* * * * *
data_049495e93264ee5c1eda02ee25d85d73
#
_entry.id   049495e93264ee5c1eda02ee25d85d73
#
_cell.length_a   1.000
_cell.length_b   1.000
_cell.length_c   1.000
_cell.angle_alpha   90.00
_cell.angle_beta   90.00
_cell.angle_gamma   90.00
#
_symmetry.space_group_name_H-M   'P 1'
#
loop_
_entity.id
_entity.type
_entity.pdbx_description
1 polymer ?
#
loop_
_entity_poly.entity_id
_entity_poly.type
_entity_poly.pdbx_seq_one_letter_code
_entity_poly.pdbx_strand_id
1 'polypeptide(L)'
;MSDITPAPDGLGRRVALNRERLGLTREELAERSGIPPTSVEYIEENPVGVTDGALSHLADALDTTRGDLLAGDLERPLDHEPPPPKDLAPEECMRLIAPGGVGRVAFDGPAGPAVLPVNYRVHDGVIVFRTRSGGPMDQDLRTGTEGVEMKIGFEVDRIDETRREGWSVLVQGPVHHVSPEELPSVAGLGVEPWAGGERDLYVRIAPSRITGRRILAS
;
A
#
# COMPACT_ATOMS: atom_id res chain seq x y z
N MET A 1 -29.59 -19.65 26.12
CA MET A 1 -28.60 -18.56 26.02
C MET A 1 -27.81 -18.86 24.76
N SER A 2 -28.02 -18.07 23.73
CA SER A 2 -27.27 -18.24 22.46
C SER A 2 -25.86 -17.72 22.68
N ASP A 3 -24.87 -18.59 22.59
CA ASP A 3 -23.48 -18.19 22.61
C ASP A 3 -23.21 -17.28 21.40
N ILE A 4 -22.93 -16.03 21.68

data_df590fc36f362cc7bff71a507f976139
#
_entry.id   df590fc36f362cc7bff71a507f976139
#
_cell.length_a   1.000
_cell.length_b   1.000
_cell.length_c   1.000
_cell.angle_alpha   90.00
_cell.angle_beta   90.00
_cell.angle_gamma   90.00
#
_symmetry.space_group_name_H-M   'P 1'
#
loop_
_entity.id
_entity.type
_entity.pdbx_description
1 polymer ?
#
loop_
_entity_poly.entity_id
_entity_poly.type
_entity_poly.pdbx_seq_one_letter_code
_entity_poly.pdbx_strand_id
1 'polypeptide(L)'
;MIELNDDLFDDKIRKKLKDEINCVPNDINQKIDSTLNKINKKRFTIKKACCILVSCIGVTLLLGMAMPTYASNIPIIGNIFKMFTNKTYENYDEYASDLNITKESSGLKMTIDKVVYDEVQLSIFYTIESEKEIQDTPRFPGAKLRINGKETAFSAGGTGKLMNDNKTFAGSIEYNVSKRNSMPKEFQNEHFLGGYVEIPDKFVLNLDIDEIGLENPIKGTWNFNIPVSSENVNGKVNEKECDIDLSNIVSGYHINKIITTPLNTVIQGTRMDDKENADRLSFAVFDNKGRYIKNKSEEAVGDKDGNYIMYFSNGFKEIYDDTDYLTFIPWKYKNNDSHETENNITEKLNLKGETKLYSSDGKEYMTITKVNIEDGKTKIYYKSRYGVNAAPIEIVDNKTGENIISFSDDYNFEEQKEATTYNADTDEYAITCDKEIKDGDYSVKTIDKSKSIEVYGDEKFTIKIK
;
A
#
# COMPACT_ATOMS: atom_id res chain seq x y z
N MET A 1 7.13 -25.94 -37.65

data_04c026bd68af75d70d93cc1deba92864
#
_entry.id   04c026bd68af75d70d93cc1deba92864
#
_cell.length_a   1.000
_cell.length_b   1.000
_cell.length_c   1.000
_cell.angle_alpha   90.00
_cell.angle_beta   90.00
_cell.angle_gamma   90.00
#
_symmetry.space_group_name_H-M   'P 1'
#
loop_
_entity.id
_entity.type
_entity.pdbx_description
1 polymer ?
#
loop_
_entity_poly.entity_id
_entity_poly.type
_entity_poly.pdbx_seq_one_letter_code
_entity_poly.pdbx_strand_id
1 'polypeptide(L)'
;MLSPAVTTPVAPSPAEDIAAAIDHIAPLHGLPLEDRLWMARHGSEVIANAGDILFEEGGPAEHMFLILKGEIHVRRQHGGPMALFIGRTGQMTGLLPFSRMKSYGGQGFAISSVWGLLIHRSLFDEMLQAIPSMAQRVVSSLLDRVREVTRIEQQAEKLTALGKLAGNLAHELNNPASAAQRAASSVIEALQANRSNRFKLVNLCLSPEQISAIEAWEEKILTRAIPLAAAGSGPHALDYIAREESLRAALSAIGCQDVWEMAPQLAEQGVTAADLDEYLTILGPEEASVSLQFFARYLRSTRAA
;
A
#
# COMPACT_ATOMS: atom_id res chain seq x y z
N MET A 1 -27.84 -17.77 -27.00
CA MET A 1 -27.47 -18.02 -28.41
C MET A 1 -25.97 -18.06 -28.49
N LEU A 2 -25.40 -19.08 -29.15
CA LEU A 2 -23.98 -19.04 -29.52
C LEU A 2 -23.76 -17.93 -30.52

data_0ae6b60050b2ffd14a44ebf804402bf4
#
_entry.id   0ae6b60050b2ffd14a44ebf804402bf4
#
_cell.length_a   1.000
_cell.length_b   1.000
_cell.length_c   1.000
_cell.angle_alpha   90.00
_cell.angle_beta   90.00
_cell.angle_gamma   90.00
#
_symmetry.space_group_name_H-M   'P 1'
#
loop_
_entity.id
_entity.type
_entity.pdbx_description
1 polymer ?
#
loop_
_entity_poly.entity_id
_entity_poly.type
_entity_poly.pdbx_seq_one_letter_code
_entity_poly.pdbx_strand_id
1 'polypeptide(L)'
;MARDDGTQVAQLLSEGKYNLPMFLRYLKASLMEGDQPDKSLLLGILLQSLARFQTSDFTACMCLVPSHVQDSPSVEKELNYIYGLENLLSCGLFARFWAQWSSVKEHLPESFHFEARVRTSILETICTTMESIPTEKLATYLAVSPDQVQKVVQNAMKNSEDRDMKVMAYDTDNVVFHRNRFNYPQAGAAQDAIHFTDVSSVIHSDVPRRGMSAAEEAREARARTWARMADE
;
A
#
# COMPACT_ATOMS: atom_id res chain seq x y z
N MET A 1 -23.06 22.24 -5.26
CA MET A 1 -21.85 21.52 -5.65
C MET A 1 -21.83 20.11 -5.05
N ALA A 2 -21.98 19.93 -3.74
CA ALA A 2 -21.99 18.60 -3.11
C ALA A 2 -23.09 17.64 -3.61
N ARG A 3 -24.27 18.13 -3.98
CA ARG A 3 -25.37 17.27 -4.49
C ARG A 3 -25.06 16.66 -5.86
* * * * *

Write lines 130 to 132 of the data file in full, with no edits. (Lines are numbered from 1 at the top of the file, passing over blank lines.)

_entity_poly.pdbx_seq_one_letter_code
_entity_poly.pdbx_strand_id
1 'polypeptide(L)'